By passing in the current HTTPResponse, the method will automatically clear any content from the response, set the content type, set the output as an attachment with the name of the template (if there is one) and end the response once the document processing has completed.

We can also specify a different name than the name of the template using one of the overloads. Ending the response as required.

 

    protected void Generate_Click(object sender, EventArgs e)
    {
        string path = "HelloWorld.pdfx";
        path = Server.MapPath(path);

        using (PDFDocument doc = PDFDocument.ParseDocument(path))
        {
            doc.ProcessDocument(this.Response, "MyDocumentName.pdf", true);
        }
    }

 

There are in total 4 overloads to the ProcessDocument method that accept the HTTPResponse as the first argument, all with more and more parameters, so you can tailor the generation to whatever level is required. Ultimately they all call the primary overload method.

 

    using (PDFDocument doc = PDFDocument.ParseDocument(path))
    {
        string documentname = "Any Document name.pdf";
        bool asAttachment = true;
        bool clearContent = true;
        string contentType = "application/pdf";
        System.Text.Encoding encoding = System.Text.Encoding.ASCII;
        bool databind = true;
        bool endresponse = true;

        //call primary method with all options to generate the response
        doc.ProcessDocument(this.Response, documentname, asAttachment, clearContent,
                            contentType, encoding, databind, endresponse);
    }

 

Output to a stream

 

If we don't want to save directly to a response, or file - for example we want to cache the generated document or push it to a database or other data repository, then we can Process the document to a Stream and do whatever is required afterwards.

 

    string path = "HelloWorld.pdfx";
    path = Server.MapPath(path);

    byte[] data;
    using (PDFDocument doc = PDFDocument.ParseDocument(path))
    {
        using (System.IO.MemoryStream ms = new System.IO.MemoryStream())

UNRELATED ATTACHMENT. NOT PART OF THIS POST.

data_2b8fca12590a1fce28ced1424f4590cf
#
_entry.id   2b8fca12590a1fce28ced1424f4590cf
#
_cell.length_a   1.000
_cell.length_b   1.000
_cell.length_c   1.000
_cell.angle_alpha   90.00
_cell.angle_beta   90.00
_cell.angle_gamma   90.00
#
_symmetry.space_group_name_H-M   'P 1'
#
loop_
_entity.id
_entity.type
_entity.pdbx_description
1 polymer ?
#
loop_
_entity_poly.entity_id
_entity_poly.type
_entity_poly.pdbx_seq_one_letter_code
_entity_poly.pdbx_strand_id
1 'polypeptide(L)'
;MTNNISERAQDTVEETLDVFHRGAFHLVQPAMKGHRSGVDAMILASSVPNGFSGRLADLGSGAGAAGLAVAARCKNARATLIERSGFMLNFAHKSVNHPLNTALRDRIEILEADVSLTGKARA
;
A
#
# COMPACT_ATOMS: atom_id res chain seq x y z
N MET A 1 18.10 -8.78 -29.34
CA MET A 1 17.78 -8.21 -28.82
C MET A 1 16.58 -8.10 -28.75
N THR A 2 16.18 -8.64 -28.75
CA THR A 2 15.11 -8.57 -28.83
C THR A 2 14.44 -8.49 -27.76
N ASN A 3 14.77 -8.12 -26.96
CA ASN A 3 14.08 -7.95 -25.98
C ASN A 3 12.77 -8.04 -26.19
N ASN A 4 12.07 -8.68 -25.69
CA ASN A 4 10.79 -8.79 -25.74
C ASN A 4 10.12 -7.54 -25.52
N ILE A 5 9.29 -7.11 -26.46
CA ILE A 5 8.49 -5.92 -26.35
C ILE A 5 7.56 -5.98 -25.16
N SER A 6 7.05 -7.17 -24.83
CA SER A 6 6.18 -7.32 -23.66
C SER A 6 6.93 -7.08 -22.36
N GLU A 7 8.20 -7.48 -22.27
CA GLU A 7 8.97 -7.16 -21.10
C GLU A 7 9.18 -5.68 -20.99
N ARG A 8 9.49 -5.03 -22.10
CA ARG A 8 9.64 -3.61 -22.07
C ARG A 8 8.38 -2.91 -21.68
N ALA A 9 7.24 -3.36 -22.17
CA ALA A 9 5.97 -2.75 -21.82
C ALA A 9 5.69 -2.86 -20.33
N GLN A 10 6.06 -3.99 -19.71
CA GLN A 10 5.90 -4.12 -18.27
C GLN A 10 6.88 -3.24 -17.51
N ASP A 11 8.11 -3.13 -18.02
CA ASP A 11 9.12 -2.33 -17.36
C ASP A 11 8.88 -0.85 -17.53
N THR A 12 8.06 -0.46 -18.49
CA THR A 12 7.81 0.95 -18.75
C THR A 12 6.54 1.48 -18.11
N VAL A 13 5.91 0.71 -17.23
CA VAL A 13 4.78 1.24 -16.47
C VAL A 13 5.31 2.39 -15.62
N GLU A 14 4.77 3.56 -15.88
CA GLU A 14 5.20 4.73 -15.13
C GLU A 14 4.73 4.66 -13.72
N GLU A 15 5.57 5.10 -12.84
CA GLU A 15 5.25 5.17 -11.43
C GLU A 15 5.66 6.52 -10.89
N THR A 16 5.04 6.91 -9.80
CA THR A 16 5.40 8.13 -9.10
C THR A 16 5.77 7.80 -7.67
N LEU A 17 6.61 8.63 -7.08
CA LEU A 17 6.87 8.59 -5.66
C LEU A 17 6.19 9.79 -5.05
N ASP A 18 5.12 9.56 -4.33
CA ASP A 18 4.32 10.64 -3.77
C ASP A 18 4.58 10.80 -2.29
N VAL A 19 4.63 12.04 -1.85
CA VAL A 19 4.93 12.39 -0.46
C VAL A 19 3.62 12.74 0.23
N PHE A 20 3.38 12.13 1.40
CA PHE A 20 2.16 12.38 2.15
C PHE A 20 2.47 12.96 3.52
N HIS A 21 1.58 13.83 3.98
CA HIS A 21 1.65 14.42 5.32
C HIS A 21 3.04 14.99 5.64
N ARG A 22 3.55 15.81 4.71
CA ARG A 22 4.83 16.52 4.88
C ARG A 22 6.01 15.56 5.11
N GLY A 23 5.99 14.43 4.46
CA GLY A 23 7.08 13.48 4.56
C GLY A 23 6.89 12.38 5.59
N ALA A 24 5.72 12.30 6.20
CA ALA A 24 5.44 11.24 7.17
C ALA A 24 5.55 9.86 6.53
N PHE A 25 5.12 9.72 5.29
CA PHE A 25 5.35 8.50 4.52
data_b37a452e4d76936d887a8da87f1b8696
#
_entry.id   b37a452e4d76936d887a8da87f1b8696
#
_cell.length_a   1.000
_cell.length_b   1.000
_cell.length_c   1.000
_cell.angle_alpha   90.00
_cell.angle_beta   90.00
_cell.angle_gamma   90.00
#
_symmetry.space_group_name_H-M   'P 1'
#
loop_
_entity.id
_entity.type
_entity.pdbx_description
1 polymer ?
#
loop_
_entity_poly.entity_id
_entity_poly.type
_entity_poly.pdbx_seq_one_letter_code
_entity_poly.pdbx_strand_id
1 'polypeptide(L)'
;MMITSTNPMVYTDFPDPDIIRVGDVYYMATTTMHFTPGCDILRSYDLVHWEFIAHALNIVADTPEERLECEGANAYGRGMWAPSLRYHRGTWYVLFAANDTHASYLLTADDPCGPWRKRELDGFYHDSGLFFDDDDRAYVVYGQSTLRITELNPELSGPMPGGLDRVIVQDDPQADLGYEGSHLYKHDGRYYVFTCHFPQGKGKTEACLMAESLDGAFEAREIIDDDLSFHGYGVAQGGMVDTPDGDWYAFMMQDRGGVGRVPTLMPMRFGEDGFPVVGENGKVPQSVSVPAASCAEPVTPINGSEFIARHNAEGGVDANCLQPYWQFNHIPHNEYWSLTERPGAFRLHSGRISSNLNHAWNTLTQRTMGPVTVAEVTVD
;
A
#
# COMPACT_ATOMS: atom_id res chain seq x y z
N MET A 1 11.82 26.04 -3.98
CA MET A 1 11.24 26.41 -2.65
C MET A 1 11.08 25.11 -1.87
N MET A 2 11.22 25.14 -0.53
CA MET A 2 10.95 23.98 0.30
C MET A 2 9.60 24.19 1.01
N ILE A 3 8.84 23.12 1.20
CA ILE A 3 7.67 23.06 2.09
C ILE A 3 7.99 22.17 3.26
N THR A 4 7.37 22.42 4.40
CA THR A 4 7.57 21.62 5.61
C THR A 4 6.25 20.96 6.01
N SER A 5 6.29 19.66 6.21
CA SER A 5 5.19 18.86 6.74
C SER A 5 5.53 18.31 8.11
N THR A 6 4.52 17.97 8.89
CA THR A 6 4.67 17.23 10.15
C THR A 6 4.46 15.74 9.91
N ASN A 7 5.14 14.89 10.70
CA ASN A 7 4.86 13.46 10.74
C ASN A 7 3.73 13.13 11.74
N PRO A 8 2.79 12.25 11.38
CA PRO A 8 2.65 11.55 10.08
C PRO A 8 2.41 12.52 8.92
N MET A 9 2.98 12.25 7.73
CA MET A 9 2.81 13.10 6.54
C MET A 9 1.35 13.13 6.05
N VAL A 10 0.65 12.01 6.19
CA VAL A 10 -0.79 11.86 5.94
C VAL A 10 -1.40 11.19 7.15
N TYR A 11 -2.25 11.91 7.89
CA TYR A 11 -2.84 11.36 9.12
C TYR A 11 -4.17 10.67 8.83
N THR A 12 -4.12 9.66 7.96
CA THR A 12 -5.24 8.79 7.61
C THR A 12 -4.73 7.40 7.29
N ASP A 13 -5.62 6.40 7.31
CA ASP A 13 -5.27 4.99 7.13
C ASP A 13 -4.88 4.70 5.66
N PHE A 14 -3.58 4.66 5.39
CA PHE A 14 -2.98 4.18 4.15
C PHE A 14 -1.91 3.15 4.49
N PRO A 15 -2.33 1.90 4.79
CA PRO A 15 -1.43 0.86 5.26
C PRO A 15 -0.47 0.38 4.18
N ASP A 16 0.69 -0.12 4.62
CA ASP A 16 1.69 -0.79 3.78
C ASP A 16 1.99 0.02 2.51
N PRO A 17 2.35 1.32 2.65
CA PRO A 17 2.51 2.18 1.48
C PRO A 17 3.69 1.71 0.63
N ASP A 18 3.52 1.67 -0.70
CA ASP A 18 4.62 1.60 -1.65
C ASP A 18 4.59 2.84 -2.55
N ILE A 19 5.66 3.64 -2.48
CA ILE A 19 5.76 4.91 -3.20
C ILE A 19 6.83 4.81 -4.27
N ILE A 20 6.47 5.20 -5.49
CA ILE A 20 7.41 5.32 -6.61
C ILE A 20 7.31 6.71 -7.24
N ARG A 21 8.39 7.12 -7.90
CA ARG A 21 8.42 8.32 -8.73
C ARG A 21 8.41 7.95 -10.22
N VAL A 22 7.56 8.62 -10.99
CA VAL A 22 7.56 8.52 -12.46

{
            doc.ProcessDocument(ms);
            data = ms.ToArray();
        }
    }

    SaveMyBinaryPDF(data);

 

Customising the lifecycle

 

In all the examples we have called the ProcessDocument method to generate our PDF. In actual fact this method is a wrapper on the PDFDocument class for the complete lifecycle of the scryber Document Processing stages.

It is important that each of these stages are completed, but they can be executed independently in a number of ways. The following 3 methods are equivalent

    protected void SimpleProcessDocument(string template, string output)
    {
        using (PDFDocument doc = PDFDocument.ParseDocument(template))
        {
            doc.ProcessDocument(output);
        }
    }

    protected void ExtendedProcessDocument(string template, string output, bool bind)
    {
        using (PDFDocument doc = PDFDocument.ParseDocument(template))
        {
            doc.InitializeAndLoad();

            if (bind)
                doc.DataBind();

            doc.RenderToPDF(output, System.IO.FileMode.Create);
        }
    }

    protected void FullProcessDocument(string template, string output, bool bind)
    {
        using (PDFDocument doc = PDFDocument.ParseDocument(template))
        {
            PDFTraceLog log = PDFTraceContext.GetLog();
            PDFItemCollection items = doc.Items;

            //Initialize
            PDFInitContext init = new PDFInitContext(items,log);
            doc.Init(init);

            //Load
            PDFLoadContext load = new PDFLoadContext(items,log);
            doc.Load(load);

            // optional bind
            if (bind)
                doc.DataBind();

            //final render
            doc.RenderToPDF(output, System.IO.FileMode.Create);
        }
    }
It is possible to split the Layout and Render into separate methods too, but not recommended. The real benefit for splitting the process is to add dynamic content, alter item collections, or control the databinding explicitly.

 

See Also